While other methods either lack a complete characterization [14, 15] or require too much preparation and labour time [16–18], microcomputer tomography as a nondestructive testing method is a suitable alternative for those needs [19–22]. Common fibre contents of commercially available composites vary between 10% and 70% weight. Hence, due to clusters and accumulations, reliable methods will be needed that are able to differentiate and locate single fibres therein.

The system used in this work is a X-ray desktop microcomputer tomography (CT). Measurements were performed using a SkyScan 1172. Its microfocus sealed X-ray tube operated at 20–100 kV/0–250 A below a maximum power of 10 W. Typical volume picture dimensions used in this work are 1024 1024 900 cubic voxels of 1.7 m length. This CT together with the algorithm presented in this paper has recently been used in [23] to compute the elastic properties of a short-fibre plastic based on real measured microstructure data by homogenization. In the present work we set our focus on the numerical methodology of fibre detection and discuss the Monte-Carlo algorithm in detail.

#### 2. Model-Based Algorithm

A common approach of model-based image analysis is to extract image primitives and to establish a correspondence between these and the model primitives. Probabilistic object pattern matching speeds up the scanning process, provides good scaling capabilities if done in parallel, and increases tolerance against noise and distortion. For an overview of image analysis of materials structures, the reader is referred to [24] and the references therein.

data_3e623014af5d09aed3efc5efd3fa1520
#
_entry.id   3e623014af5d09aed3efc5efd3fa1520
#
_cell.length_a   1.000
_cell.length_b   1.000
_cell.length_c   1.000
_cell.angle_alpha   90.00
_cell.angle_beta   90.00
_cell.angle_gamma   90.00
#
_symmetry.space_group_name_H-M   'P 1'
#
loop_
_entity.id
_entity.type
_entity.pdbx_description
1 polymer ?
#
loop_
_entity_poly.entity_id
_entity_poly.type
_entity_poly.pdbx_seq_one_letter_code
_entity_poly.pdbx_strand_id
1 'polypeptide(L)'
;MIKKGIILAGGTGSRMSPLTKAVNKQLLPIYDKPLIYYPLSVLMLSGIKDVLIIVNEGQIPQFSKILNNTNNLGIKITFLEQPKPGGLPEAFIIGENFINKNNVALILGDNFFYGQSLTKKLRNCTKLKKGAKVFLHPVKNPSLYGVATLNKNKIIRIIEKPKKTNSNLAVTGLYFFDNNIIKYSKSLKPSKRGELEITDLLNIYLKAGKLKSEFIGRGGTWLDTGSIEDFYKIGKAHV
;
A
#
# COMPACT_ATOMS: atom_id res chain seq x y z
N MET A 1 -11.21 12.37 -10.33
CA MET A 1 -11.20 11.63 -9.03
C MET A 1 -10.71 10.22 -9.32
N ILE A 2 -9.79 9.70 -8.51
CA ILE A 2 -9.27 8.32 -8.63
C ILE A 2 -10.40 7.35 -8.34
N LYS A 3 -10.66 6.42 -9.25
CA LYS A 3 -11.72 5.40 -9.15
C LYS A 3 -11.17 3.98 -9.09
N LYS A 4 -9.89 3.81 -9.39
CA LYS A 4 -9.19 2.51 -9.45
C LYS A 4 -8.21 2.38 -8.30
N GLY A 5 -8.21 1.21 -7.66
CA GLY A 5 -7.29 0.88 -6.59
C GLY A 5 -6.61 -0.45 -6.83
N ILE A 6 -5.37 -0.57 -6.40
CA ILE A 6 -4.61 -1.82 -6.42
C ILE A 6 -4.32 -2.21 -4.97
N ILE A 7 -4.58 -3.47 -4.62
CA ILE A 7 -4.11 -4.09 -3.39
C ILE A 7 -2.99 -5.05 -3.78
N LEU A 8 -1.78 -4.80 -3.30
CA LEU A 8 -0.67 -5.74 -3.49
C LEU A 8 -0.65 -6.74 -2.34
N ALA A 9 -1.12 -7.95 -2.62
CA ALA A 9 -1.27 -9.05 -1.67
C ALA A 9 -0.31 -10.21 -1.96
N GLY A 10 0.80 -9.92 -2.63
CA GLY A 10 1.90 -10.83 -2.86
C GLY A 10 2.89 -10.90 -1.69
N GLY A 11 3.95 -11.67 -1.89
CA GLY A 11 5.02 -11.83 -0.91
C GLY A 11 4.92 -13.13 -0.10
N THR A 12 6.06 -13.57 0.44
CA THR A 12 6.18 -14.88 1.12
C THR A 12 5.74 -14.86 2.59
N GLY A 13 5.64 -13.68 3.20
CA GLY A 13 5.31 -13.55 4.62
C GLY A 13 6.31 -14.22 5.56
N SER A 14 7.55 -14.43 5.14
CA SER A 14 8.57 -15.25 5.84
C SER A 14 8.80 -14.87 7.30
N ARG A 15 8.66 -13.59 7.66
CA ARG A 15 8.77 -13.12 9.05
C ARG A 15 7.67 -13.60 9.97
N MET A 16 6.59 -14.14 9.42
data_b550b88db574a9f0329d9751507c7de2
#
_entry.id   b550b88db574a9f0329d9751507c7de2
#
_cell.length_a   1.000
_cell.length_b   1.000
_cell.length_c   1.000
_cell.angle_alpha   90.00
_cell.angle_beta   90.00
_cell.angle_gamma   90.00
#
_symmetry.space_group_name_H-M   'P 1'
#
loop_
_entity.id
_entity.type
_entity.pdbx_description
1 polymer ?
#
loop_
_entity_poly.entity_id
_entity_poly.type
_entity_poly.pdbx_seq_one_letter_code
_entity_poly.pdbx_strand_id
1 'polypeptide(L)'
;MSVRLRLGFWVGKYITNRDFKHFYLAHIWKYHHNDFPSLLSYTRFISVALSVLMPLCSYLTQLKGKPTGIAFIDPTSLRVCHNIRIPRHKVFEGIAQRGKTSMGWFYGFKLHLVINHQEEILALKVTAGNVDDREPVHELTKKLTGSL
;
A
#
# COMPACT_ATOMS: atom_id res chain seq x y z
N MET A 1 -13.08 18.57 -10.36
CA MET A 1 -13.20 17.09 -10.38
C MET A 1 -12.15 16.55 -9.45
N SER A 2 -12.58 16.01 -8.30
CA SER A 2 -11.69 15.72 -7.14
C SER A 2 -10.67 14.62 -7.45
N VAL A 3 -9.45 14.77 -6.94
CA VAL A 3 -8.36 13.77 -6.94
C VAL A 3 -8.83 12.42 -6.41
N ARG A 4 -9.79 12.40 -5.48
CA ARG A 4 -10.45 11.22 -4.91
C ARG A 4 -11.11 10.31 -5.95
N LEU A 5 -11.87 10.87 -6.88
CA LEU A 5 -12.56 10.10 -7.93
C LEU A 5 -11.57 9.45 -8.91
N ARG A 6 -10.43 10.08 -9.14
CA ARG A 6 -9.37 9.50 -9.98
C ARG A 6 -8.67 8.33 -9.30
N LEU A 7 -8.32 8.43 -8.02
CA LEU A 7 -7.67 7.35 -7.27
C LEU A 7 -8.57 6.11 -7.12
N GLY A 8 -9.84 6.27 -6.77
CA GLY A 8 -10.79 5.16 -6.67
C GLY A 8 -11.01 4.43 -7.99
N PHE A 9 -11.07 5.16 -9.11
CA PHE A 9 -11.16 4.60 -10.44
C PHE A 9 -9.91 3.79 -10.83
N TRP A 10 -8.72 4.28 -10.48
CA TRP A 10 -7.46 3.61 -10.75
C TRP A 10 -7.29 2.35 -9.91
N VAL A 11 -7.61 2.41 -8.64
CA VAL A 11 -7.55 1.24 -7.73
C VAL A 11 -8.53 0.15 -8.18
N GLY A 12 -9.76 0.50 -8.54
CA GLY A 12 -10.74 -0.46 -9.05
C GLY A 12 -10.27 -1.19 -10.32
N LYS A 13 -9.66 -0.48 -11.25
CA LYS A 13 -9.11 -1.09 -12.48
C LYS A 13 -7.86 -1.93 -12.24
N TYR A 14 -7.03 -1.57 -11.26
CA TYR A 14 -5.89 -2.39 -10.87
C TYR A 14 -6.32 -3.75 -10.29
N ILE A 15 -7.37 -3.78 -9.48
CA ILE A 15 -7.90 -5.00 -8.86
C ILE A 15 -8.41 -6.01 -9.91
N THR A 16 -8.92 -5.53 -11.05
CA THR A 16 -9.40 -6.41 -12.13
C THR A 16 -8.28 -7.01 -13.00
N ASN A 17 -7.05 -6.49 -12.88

The fibre model consists of a chord of cylinders of constant radii and various lengths. The radius of scannable fibres is limited by the minimum cylinder length.

All Monte-Carlo pattern-matching processes run independent of each other. Their results are merged in a control-process which detects doublets and optimizes the vector data. Subsequently, this process modifies the voxel data as well as the parameters of the pattern-matching processes and initiates their restart.

##### 2.1. Pattern Matching

Core algorithm steps are Monte-Carlo scanning for separate fibre parts and cylinder integral extrusion for fibre length detection. Scanning for separate fibre parts (index ) is done by calculating radial density functions in randomly chosen spherical volumes (centres ):whereand is a chosen tolerance.

To approximate radial density, the spherical volume is divided into spherical shell lists of random point-symmetric coordinate pairs within nonequidistant radius-intervals:where denotes the fibre radius and is the pattern radius of the final sphere. Using correlating point-symmetric coordinates according to (2) removes voxels from neighbour fibres as well as noise. Figure 1 shows the radial density as a function of the integral sphere radius and the cylinder radius , which represents the fibre. The density, that is, the probability that a random point within the sphere is also located within the fibre, is for . For an increasing sphere radius we have a decreasing probability and thus a decreasing density distribution which finally tends to zero.